A Sisterhood’s Fight for Survival at Sea

October 28, 2017

 

"There is true humility to wondering if today is your last day." - Jennifer Appel

 

It was the ultimate test of sisterhood. Two women this week proved that strong women fiercely face rogue waves together and swim beside one another as long as necessary.

What should have been for Jennifer Appel and Tasha Fuiava an 18-day relaxing trip from Honolulu to Tahiti quickly became an excruciating, 5-month odyssey that turned into the ultimate fight for their lives. Appel and Fuiava, along with their dogs Zeus and Valentine, left Hawaii on May 3 for their dream voyage at sea, but their face-off of one obstacle after another would keep that dream from becoming reality.

 Photo: US Navy


Appel's and Fuiava's first night at sea became a battle against 40-50-foot waves in a 3-day storm that left them with a damaged mast. As they made their way to a small island to make the necessary repairs, they realized upon approach that the vessel was too large, leaving them no choice but to press on.

And it was shortly after they made the choice to continue their journey that a white squall overtook their boat and killed their boat’s engine. The pair was left floating in the middle of nowhere as prey for packs of tiger fish, who as Appel noted, “decided to use our vessel to teach their young how to hunt.” For 5 more months the two women did their best to survive as their boat drifted 900 miles off the southeast coast of Japan.

Knowing their location would likely not allow their distress signals to be received, Fuiava, who was the night-watch person, still sent distress signals for 98 days in the hopes that somehow she and her shipmates would be rescued. Inevitably however, the vessels she’d made such an effort to alert would “turn and keep going. It was kind of sad.” The women and their dogs prepared for the worst as they huddled together in the downstairs base of the boat with the year’s supply of rice, oatmeal and distilled water they’d brought on board. Fuiava estimates the pair “did not believe we would survive another 24 hours.”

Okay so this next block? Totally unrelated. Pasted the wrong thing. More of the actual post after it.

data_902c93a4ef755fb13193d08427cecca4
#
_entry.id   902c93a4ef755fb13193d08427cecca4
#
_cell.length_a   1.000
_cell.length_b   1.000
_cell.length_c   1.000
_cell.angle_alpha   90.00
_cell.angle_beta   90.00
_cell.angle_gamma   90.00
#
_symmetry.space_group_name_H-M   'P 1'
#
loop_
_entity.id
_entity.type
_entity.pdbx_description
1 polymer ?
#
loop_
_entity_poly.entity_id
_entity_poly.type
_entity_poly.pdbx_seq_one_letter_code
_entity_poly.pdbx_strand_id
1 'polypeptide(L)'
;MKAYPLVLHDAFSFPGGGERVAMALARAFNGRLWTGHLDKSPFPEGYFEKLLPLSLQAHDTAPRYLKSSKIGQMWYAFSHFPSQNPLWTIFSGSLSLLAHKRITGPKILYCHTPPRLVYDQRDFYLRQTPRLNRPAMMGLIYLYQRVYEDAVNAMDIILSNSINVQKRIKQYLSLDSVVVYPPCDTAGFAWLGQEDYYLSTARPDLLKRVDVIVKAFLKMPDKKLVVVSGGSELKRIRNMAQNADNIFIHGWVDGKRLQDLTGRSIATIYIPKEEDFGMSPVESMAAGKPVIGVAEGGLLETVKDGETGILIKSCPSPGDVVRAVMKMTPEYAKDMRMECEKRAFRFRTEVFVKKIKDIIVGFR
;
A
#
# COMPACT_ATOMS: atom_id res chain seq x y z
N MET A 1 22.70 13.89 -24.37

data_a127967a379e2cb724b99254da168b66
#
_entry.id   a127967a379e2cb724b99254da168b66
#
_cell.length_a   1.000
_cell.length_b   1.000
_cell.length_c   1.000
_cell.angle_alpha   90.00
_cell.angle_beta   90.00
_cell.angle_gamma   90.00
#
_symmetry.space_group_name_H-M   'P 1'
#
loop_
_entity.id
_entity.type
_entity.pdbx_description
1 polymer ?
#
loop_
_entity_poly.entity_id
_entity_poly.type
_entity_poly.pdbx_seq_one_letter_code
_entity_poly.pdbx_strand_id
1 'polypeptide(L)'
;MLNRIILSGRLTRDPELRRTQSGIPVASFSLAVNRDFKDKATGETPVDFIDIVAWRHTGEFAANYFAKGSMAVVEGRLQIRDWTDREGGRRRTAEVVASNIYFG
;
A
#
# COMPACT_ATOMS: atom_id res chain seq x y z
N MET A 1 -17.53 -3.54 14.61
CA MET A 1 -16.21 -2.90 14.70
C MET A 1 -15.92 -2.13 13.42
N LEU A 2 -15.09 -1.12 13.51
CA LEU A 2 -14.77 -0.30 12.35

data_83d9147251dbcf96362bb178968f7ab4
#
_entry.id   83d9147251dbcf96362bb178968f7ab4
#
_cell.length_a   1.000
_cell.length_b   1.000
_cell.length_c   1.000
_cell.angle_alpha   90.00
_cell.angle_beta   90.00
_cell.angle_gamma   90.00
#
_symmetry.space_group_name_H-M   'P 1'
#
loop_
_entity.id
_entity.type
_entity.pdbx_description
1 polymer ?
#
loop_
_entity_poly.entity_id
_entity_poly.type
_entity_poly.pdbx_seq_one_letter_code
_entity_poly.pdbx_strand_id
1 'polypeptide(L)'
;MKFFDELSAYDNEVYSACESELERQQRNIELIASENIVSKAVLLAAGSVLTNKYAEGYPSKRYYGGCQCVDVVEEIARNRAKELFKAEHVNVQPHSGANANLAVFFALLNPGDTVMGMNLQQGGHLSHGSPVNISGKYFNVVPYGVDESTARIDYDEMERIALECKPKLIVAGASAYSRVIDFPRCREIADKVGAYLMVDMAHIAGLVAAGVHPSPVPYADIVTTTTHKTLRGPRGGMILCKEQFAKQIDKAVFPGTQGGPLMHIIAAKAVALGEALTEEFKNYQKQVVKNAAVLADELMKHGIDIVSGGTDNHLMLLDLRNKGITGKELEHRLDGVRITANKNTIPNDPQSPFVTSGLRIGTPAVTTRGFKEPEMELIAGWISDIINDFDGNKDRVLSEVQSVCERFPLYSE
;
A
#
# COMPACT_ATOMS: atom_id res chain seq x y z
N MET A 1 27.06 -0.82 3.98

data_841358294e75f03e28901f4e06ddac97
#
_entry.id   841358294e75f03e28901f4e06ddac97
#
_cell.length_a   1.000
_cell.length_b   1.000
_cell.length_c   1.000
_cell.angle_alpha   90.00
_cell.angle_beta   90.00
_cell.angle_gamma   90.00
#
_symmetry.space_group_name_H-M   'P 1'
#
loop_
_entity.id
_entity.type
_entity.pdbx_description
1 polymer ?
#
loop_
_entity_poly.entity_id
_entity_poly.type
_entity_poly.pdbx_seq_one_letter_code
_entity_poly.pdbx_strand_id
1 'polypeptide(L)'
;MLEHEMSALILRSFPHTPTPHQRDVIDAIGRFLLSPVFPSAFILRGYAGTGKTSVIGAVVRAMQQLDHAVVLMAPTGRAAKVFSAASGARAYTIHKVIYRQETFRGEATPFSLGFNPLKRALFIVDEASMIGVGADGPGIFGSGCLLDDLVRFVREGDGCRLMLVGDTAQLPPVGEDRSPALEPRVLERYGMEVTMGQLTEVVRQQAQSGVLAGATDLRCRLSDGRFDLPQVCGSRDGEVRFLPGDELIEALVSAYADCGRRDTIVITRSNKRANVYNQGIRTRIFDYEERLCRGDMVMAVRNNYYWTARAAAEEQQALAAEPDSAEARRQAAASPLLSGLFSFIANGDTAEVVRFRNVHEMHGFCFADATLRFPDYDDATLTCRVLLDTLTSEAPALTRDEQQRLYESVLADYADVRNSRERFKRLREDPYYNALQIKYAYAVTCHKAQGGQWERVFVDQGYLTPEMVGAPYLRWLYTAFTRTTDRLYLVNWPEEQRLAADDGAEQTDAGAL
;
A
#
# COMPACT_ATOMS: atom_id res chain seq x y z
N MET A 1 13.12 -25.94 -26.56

Photo: US Navy


But fate had different plans. As she blew kisses to the servicemen and women who would later spot her impaired ship, Appel visibly celebrated as the US Coast Guard approached and pulled each of the survivors to safety aboard the USS Ashland. Said Appel about her ordeal and ultimate rescue, “there is true humility to wondering if today is your last day, if tonight is your last night. It was so satisfying to know the men and women that serve our country would come and assist us.”

 

Photo: US Navy


The ladies were rescued Wednesday after a Taiwanese fishing boat spotted them the day before and contacted the US Coast Guard for help. The women and their dogs will remain on board the Navy’s ship until the USS Ashland reaches its next port of call.

 

UPDATE: on Monday 10/29 in an interview between the US Coast Guard and Fuiava and Appel, the US Coast Guard confirmed the women neglected to activate their registered EPIRB (Emergency Position Indicating Radio Beacon), an emergency alert system that signals rescue locations worldwide to trouble at sea. Their refusal to do so has caused speculation to the validity of their story of being stranded at sea.

Appel argues that “EPIRB calls are for people who are in an immediate life threatening scenario,” whereas Appel and Fuiava believed the boat, albeit damaged, was still capable of making it to a safe place for repairs. Coast Guard spokeswoman Petty Officer 2nd class Tara Miller said the women chose not to activate the EPIRB, noting the women never felt they were “truly in distress, like in a 24 hour period they were going to die.”

 

Other questions surround their claim of hitting a force 11 storm - the National Weather Service In Honolulu reports no storms were in or near Hawaii on May 3. The Coast Guard is continuing to review the case at this time. 


Source: Washington Post, CBS News, Associated Press

 

 

 

 

 

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